It's hard to check for these types of things on audio, and I'm not enamored enough of this story to buy the paperback or take a trek to the library, so I hope some later reviewer will reveal the facts to be found in the actual pages of this work of Tana French fiction, not to mention the ?laziness/failure? of her editors to catch it. If I'm right about the big bad blooper, then my good opinion of this story is reduced by a full one-third. My initial rating would have been a 4.3, but if the blooper is true, that reduces it from 4.3 to 2.87. Don't know whether you'll think this arithmetic harsh, but I admit to resenting threads left dangling after having been started in the beginning of a tale for the obvious purpose of luring the reader to spend his/her precious free time and not so free money to find out the answer to the mystery that particular thread baits. To me, it amounts to false advertising and should not have been used in the official review of the tale on book covers and web pages. Of course, it's only false advertising if the beginning and ending of the tale reveal "information" that's contradicted somewhere in its middle.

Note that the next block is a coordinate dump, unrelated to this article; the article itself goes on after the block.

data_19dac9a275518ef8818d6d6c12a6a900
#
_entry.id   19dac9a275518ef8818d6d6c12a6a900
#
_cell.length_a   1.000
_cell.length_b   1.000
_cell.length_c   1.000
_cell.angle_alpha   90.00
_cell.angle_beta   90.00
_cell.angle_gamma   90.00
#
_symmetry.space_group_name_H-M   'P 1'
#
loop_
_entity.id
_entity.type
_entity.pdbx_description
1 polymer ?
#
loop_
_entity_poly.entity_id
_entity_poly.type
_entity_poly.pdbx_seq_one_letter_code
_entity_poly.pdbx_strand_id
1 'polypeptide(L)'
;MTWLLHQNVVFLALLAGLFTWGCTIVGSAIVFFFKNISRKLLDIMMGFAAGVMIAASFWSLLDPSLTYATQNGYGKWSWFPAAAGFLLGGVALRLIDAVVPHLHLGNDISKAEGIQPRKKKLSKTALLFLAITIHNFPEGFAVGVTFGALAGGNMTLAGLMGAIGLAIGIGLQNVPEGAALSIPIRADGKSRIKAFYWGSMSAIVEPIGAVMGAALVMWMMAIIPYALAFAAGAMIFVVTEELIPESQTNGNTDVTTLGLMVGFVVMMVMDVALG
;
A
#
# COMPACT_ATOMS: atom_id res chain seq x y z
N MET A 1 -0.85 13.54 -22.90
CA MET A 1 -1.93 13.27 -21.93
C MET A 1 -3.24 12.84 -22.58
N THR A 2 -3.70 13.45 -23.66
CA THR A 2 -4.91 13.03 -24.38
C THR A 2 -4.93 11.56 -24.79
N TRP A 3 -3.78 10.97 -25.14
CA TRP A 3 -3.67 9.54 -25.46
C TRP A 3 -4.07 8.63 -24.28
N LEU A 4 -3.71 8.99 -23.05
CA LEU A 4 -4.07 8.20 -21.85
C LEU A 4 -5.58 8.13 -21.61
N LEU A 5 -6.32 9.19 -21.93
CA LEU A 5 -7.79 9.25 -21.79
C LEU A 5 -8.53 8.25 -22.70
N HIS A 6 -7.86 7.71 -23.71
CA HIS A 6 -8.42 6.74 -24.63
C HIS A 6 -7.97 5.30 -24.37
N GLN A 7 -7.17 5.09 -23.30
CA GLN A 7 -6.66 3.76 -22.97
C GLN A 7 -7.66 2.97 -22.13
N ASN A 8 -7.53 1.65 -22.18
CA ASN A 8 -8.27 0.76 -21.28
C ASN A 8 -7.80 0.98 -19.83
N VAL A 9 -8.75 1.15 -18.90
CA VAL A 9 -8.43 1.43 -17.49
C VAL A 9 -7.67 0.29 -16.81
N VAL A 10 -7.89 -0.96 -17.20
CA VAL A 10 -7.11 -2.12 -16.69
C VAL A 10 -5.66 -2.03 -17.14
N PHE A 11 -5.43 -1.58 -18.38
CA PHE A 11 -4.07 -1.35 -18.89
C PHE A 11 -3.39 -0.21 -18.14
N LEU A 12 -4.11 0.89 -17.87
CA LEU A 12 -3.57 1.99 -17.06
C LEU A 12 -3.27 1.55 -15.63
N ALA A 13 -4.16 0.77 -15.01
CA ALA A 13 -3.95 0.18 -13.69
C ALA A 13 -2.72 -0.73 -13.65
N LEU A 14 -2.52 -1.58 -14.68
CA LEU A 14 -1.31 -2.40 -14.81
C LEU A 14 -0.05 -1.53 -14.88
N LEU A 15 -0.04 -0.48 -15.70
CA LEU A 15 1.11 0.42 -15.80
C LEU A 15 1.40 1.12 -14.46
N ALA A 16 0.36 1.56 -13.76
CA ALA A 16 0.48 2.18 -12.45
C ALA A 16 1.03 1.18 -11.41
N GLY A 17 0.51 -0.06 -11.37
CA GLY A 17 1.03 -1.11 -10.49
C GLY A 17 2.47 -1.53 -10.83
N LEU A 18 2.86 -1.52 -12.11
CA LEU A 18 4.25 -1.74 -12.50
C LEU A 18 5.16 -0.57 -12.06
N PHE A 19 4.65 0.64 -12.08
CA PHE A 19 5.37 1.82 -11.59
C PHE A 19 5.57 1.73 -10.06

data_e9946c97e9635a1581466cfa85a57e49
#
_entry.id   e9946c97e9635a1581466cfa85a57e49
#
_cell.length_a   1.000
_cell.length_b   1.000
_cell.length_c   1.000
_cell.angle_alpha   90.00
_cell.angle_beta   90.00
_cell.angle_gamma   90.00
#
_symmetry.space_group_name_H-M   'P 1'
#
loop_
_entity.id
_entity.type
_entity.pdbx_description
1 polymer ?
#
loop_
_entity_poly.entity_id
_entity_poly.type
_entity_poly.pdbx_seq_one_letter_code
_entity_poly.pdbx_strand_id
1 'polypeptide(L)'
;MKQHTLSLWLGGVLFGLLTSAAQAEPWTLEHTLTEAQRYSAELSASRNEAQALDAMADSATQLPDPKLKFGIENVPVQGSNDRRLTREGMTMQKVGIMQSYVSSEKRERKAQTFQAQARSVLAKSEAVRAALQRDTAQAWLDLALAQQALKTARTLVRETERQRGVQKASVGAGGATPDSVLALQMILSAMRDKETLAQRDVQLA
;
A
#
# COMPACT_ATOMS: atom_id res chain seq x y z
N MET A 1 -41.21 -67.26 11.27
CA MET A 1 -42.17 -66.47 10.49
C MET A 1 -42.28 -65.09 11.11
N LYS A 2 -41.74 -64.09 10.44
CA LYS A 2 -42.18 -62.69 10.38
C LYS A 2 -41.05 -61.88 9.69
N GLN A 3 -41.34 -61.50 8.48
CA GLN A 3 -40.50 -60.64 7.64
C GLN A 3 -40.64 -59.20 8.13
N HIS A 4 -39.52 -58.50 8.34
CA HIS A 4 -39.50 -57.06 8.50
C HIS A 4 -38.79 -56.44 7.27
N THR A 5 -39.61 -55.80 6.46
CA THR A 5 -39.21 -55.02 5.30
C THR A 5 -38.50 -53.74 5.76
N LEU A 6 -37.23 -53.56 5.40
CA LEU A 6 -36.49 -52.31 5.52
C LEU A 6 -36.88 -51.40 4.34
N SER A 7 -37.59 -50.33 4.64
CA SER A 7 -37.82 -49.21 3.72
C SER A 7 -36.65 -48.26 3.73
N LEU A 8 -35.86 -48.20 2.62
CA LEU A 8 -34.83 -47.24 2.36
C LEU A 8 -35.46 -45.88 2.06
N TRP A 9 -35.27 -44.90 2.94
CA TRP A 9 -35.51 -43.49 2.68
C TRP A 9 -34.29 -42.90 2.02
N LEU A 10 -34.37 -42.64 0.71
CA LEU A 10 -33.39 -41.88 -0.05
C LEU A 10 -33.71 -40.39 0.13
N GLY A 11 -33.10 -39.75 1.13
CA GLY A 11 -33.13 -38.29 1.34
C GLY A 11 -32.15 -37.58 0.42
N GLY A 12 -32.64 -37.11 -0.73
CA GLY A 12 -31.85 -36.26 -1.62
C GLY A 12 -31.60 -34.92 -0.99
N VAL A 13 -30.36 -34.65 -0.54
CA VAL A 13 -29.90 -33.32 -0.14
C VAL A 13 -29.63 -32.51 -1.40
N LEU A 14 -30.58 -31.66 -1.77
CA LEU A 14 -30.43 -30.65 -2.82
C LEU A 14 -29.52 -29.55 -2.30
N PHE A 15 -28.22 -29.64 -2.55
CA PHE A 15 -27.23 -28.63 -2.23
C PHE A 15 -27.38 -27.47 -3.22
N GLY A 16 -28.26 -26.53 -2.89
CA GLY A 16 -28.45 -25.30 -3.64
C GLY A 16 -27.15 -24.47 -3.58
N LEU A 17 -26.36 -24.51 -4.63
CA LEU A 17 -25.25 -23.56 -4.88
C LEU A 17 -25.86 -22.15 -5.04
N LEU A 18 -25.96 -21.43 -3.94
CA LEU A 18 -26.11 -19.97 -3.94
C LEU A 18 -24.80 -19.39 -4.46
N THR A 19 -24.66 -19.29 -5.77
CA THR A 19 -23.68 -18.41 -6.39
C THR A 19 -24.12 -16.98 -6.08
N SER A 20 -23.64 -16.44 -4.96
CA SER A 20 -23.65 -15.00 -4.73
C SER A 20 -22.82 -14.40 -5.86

I'm not going to create a spoiler by detailing a blooper that might possibly exist only in my mind, so let these two sentences, quoted from the official review, suffice to reveal the lure: "When the police arrive, they find only one of the children. He is gripping a tree trunk in terror, wearing blood-filled sneakers and unable to recall a single detail of the previous hours." That leads the reader to believe that the mystery of the missing children will be "solved" during the course of the story, but let the interview of one of the children's mothers (somewhere around the middle of the tale) suffice to elucidate my suspected author's/editor's blooper ..... I was planning to immediately read book two in the Dublin Murder Squad series, but this blooper almost caused me to change those plans due to the carnival barker nature of the unfulfilled promise; however, I'll place hope over scepticism and go on to read "The Likeness" in the hope that the rather major (in my opinion) blooper will prove to be a one off attributable to author immaturity. If it turns out I've been fooled twice, then that would seem to reveal a character flaw of either the author or her editors, a flaw that would convince me to avoid her fiction as too flawed for future bother.
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